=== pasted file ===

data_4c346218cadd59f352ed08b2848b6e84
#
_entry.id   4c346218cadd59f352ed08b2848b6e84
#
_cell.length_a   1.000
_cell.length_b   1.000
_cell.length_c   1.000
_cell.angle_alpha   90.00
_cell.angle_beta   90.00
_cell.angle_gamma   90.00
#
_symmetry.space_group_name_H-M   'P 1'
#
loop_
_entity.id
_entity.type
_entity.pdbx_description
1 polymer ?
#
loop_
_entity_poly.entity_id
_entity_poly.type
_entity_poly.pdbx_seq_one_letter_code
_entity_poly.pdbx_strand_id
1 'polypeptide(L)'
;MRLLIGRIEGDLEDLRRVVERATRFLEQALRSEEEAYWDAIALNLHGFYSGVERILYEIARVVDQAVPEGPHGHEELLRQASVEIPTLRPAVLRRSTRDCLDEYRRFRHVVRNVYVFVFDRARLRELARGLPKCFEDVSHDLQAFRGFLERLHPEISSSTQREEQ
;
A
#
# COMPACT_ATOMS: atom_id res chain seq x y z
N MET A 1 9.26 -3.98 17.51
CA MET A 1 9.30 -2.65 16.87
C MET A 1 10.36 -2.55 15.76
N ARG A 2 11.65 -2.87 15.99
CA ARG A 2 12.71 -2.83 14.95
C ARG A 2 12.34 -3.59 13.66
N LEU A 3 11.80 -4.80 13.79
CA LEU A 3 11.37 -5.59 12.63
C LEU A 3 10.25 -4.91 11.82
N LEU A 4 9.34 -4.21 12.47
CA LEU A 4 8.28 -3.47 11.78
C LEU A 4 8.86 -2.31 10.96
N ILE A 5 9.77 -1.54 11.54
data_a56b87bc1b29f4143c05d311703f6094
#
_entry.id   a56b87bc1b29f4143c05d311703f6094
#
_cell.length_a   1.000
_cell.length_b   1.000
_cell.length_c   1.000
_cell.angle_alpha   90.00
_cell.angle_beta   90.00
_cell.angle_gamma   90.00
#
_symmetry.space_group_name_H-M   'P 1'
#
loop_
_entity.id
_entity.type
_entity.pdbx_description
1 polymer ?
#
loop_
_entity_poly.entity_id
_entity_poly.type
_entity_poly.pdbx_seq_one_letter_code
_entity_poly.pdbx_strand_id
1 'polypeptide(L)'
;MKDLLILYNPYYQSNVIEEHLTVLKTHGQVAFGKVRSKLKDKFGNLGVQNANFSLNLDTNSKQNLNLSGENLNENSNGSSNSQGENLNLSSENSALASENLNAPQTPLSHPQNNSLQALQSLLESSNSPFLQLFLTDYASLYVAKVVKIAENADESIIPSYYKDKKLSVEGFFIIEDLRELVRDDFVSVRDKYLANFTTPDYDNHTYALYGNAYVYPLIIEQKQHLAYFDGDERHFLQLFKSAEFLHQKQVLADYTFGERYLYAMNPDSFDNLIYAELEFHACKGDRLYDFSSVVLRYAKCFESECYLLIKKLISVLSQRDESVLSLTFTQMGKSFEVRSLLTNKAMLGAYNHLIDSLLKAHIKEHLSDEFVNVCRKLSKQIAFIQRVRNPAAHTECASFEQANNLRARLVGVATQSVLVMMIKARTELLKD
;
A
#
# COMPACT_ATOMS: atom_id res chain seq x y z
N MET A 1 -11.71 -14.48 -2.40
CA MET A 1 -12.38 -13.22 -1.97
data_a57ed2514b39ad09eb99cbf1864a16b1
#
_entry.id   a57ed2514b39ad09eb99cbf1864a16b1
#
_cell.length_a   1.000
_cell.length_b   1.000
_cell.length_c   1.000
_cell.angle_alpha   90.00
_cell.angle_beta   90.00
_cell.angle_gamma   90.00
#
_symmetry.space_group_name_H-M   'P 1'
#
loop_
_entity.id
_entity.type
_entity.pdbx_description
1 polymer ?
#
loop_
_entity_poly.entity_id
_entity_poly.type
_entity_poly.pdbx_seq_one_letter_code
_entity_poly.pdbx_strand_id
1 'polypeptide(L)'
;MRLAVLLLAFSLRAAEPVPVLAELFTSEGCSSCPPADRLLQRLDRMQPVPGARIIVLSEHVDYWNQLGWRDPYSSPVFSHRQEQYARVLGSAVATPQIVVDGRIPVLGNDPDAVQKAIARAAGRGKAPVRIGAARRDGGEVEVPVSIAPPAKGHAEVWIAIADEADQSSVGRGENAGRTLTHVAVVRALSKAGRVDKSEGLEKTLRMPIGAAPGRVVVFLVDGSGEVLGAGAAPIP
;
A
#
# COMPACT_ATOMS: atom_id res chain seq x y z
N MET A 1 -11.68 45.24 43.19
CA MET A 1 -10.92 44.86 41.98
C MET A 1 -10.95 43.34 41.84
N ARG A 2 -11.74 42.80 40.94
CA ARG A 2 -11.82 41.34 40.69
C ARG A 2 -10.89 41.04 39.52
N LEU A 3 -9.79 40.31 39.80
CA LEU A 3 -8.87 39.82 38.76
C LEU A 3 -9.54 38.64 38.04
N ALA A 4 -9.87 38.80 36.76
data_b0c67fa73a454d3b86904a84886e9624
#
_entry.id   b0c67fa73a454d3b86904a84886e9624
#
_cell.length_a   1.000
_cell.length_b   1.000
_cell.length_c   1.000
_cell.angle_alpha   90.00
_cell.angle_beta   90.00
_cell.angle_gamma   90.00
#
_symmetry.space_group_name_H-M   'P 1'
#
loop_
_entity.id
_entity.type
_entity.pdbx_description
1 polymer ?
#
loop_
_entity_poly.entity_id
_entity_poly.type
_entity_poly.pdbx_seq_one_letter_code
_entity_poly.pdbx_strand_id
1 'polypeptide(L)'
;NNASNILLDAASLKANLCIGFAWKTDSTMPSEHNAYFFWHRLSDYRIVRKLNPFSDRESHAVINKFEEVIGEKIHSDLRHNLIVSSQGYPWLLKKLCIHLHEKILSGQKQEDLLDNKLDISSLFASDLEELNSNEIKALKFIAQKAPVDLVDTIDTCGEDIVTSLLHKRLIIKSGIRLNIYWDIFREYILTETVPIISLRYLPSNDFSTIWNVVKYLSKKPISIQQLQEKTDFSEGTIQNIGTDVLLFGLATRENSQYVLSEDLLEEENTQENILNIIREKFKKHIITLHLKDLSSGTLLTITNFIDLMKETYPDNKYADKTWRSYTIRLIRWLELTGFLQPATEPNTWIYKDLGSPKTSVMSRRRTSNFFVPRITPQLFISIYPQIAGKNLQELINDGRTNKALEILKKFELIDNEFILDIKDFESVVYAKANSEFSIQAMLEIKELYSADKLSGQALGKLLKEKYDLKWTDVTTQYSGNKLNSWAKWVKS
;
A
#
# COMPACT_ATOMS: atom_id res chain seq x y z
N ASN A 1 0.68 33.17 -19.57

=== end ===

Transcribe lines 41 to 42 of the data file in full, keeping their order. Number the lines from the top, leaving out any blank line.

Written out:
CA LEU A 4 8.28 -3.47 11.78
C LEU A 4 8.86 -2.31 10.96